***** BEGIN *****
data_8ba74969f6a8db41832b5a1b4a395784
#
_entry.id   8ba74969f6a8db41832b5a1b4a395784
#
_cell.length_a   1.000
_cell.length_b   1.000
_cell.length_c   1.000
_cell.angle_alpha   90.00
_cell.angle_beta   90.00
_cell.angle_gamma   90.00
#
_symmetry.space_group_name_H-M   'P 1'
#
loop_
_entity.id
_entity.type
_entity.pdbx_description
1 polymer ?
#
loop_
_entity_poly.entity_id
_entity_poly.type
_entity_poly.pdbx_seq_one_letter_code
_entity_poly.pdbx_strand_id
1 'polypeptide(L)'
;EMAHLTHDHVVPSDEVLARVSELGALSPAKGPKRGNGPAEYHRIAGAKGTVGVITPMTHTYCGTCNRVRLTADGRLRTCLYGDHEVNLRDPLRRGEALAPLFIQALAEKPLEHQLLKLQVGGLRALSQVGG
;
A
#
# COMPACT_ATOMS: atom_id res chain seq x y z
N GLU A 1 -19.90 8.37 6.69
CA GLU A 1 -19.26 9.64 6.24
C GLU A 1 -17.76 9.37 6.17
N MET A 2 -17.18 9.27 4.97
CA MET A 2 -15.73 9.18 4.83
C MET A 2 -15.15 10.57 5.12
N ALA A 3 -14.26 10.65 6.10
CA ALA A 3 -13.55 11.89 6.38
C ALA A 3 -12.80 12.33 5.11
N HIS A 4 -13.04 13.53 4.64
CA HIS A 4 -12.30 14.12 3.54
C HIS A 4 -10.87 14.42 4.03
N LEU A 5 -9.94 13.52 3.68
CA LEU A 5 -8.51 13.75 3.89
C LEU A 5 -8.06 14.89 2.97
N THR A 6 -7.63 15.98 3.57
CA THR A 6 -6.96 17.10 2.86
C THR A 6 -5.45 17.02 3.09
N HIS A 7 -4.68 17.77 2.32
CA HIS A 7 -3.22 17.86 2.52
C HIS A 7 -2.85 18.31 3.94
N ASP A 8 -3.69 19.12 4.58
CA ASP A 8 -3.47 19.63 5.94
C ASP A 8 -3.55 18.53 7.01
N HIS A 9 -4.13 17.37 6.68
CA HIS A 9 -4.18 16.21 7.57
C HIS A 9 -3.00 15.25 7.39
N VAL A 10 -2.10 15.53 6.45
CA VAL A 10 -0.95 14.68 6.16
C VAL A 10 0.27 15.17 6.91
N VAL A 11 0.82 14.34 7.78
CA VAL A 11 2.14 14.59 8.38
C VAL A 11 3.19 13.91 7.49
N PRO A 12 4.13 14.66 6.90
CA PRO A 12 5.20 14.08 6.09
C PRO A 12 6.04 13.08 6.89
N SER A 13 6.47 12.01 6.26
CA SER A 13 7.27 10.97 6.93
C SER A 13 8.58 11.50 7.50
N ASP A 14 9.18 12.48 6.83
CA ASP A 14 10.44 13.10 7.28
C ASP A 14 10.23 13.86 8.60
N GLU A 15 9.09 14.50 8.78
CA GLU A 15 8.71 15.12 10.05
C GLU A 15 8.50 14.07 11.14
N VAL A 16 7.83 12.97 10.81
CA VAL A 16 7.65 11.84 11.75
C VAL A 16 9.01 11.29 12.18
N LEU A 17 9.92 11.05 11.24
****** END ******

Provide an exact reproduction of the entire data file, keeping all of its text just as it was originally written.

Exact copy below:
data_8ba74969f6a8db41832b5a1b4a395784
#
_entry.id   8ba74969f6a8db41832b5a1b4a395784
#
_cell.length_a   1.000
_cell.length_b   1.000
_cell.length_c   1.000
_cell.angle_alpha   90.00
_cell.angle_beta   90.00
_cell.angle_gamma   90.00
#
_symmetry.space_group_name_H-M   'P 1'
#
loop_
_entity.id
_entity.type
_entity.pdbx_description
1 polymer ?
#
loop_
_entity_poly.entity_id
_entity_poly.type
_entity_poly.pdbx_seq_one_letter_code
_entity_poly.pdbx_strand_id
1 'polypeptide(L)'
;EMAHLTHDHVVPSDEVLARVSELGALSPAKGPKRGNGPAEYHRIAGAKGTVGVITPMTHTYCGTCNRVRLTADGRLRTCLYGDHEVNLRDPLRRGEALAPLFIQALAEKPLEHQLLKLQVGGLRALSQVGG
;
A
#
# COMPACT_ATOMS: atom_id res chain seq x y z
N GLU A 1 -19.90 8.37 6.69
CA GLU A 1 -19.26 9.64 6.24
C GLU A 1 -17.76 9.37 6.17
N MET A 2 -17.18 9.27 4.97
CA MET A 2 -15.73 9.18 4.83
C MET A 2 -15.15 10.57 5.12
N ALA A 3 -14.26 10.65 6.10
CA ALA A 3 -13.55 11.89 6.38
C ALA A 3 -12.80 12.33 5.11
N HIS A 4 -13.04 13.53 4.64
CA HIS A 4 -12.30 14.12 3.54
C HIS A 4 -10.87 14.42 4.03
N LEU A 5 -9.94 13.52 3.68
CA LEU A 5 -8.51 13.75 3.89
C LEU A 5 -8.06 14.89 2.97
N THR A 6 -7.63 15.98 3.57
CA THR A 6 -6.96 17.10 2.86
C THR A 6 -5.45 17.02 3.09
N HIS A 7 -4.68 17.77 2.32
CA HIS A 7 -3.22 17.86 2.52
C HIS A 7 -2.85 18.31 3.94
N ASP A 8 -3.69 19.12 4.58
CA ASP A 8 -3.47 19.63 5.94
C ASP A 8 -3.55 18.53 7.01
N HIS A 9 -4.13 17.37 6.68
CA HIS A 9 -4.18 16.21 7.57
C HIS A 9 -3.00 15.25 7.39
N VAL A 10 -2.10 15.53 6.45
CA VAL A 10 -0.95 14.68 6.16
C VAL A 10 0.27 15.17 6.91
N VAL A 11 0.82 14.34 7.78
CA VAL A 11 2.14 14.59 8.38
C VAL A 11 3.19 13.91 7.49
N PRO A 12 4.13 14.66 6.90
CA PRO A 12 5.20 14.08 6.09
C PRO A 12 6.04 13.08 6.89
N SER A 13 6.47 12.01 6.26
CA SER A 13 7.27 10.97 6.93
C SER A 13 8.58 11.50 7.50
N ASP A 14 9.18 12.48 6.83
CA ASP A 14 10.44 13.10 7.28
C ASP A 14 10.23 13.86 8.60
N GLU A 15 9.09 14.50 8.78
CA GLU A 15 8.71 15.12 10.05
C GLU A 15 8.50 14.07 11.14
N VAL A 16 7.83 12.97 10.81
CA VAL A 16 7.65 11.84 11.75
C VAL A 16 9.01 11.29 12.18
N LEU A 17 9.92 11.05 11.24